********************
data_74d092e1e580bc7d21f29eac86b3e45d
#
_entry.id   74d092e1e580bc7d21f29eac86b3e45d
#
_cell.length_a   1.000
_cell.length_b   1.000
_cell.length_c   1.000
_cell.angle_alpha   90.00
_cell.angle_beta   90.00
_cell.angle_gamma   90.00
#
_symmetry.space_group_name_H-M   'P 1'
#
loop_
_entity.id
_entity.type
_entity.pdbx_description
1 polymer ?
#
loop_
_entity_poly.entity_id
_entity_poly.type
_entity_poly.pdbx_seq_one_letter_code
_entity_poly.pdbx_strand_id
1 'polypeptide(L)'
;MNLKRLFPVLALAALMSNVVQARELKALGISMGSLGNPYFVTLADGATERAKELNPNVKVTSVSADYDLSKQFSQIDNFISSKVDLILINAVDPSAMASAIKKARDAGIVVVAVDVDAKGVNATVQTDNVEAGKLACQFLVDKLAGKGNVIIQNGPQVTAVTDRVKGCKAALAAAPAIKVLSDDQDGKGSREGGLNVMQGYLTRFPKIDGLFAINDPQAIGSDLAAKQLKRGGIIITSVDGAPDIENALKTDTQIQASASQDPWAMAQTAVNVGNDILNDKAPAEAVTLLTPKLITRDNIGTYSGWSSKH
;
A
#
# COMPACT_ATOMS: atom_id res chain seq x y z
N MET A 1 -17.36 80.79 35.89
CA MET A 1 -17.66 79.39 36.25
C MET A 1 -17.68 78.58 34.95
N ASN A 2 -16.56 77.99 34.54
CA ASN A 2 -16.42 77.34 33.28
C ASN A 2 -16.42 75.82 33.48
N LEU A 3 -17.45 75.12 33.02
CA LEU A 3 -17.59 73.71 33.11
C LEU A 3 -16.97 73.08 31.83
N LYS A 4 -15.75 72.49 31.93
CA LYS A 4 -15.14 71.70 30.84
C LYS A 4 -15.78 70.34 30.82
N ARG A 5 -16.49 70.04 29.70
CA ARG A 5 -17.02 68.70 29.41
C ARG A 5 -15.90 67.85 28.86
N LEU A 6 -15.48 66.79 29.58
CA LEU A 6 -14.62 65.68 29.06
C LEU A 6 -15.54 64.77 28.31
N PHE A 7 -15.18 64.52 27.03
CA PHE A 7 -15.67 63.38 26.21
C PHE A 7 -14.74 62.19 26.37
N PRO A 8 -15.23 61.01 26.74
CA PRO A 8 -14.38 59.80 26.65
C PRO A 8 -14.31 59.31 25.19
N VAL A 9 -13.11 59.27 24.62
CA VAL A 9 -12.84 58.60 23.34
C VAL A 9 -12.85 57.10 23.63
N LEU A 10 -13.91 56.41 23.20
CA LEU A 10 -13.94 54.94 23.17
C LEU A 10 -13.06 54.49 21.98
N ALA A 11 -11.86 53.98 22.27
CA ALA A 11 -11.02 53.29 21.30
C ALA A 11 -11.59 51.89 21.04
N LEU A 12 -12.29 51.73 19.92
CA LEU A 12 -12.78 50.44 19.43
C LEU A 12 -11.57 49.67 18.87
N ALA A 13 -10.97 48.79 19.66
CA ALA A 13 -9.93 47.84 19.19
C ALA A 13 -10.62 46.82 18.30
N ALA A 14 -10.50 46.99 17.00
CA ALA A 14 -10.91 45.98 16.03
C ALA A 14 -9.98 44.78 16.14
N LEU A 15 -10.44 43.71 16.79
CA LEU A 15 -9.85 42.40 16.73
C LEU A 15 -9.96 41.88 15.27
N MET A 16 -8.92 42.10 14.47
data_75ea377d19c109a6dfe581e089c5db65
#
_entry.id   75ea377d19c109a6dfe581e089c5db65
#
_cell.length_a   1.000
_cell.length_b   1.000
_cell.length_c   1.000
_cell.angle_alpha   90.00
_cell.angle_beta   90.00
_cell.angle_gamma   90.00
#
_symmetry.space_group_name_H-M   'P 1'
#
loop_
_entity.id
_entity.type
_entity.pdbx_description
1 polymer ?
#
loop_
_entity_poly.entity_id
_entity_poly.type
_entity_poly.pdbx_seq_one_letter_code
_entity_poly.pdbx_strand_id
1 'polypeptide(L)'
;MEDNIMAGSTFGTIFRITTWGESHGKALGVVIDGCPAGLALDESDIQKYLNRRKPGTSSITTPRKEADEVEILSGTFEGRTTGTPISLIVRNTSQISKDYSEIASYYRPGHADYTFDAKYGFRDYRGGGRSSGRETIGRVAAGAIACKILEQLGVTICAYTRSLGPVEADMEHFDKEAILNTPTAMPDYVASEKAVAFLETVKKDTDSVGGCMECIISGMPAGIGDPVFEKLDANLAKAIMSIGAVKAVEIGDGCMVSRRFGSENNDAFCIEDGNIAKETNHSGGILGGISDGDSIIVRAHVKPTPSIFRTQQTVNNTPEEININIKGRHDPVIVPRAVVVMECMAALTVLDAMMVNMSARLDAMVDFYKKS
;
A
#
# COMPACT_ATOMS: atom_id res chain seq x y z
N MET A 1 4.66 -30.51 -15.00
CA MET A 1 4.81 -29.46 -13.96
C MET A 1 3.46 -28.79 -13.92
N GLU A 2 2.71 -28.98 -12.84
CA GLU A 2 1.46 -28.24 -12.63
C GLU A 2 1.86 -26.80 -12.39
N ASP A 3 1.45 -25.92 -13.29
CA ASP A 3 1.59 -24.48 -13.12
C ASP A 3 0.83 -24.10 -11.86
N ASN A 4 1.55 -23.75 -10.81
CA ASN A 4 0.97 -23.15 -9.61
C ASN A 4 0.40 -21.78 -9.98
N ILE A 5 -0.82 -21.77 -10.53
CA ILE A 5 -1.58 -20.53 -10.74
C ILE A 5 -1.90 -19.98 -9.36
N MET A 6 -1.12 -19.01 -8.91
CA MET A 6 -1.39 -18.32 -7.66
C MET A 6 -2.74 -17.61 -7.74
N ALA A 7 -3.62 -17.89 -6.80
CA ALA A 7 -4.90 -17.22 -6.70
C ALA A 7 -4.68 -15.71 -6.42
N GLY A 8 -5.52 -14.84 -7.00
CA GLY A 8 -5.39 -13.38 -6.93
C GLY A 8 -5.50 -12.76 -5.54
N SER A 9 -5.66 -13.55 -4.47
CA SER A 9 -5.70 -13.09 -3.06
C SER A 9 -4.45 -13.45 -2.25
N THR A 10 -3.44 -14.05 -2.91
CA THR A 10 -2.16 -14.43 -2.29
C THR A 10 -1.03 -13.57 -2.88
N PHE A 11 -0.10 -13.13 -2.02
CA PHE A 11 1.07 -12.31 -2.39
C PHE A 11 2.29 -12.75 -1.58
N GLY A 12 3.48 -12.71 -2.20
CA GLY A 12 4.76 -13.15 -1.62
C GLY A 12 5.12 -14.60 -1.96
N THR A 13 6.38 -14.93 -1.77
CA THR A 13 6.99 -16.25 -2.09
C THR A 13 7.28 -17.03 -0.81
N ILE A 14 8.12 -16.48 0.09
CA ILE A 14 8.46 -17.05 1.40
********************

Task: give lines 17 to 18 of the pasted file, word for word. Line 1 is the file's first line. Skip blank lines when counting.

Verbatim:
_entity.pdbx_description
1 polymer ?